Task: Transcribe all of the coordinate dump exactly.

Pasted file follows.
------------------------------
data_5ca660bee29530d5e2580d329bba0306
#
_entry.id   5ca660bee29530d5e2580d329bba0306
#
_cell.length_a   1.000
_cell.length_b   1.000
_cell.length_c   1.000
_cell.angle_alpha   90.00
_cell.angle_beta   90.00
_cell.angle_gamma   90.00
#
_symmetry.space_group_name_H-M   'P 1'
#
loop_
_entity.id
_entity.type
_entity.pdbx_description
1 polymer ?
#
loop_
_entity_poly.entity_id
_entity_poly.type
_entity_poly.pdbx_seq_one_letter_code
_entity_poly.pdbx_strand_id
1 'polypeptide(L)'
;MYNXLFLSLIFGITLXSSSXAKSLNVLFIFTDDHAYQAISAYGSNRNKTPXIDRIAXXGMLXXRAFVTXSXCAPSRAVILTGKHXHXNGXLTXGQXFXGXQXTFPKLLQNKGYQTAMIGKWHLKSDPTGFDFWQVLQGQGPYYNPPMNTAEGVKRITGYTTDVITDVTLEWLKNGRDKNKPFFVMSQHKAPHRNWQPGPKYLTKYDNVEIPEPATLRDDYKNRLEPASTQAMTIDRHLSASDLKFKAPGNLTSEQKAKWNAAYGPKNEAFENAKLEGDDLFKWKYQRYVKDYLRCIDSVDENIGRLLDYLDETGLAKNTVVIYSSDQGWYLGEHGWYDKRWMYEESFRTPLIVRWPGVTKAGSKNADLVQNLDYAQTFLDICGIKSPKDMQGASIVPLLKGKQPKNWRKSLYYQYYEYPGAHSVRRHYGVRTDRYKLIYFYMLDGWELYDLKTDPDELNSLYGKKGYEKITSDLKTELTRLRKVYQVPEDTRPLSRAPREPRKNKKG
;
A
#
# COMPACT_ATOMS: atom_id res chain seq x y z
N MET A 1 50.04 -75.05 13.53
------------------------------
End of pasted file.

data_5ca660bee29530d5e2580d329bba0306
#
_entry.id   5ca660bee29530d5e2580d329bba0306
#
_cell.length_a   1.000
_cell.length_b   1.000
_cell.length_c   1.000
_cell.angle_alpha   90.00
_cell.angle_beta   90.00
_cell.angle_gamma   90.00
#
_symmetry.space_group_name_H-M   'P 1'
#
loop_
_entity.id
_entity.type
_entity.pdbx_description
1 polymer ?
#
loop_
_entity_poly.entity_id
_entity_poly.type
_entity_poly.pdbx_seq_one_letter_code
_entity_poly.pdbx_strand_id
1 'polypeptide(L)'
;MYNXLFLSLIFGITLXSSSXAKSLNVLFIFTDDHAYQAISAYGSNRNKTPXIDRIAXXGMLXXRAFVTXSXCAPSRAVILTGKHXHXNGXLTXGQXFXGXQXTFPKLLQNKGYQTAMIGKWHLKSDPTGFDFWQVLQGQGPYYNPPMNTAEGVKRITGYTTDVITDVTLEWLKNGRDKNKPFFVMSQHKAPHRNWQPGPKYLTKYDNVEIPEPATLRDDYKNRLEPASTQAMTIDRHLSASDLKFKAPGNLTSEQKAKWNAAYGPKNEAFENAKLEGDDLFKWKYQRYVKDYLRCIDSVDENIGRLLDYLDETGLAKNTVVIYSSDQGWYLGEHGWYDKRWMYEESFRTPLIVRWPGVTKAGSKNADLVQNLDYAQTFLDICGIKSPKDMQGASIVPLLKGKQPKNWRKSLYYQYYEYPGAHSVRRHYGVRTDRYKLIYFYMLDGWELYDLKTDPDELNSLYGKKGYEKITSDLKTELTRLRKVYQVPEDTRPLSRAPREPRKNKKG
;
A
#
# COMPACT_ATOMS: atom_id res chain seq x y z
N MET A 1 50.04 -75.05 13.53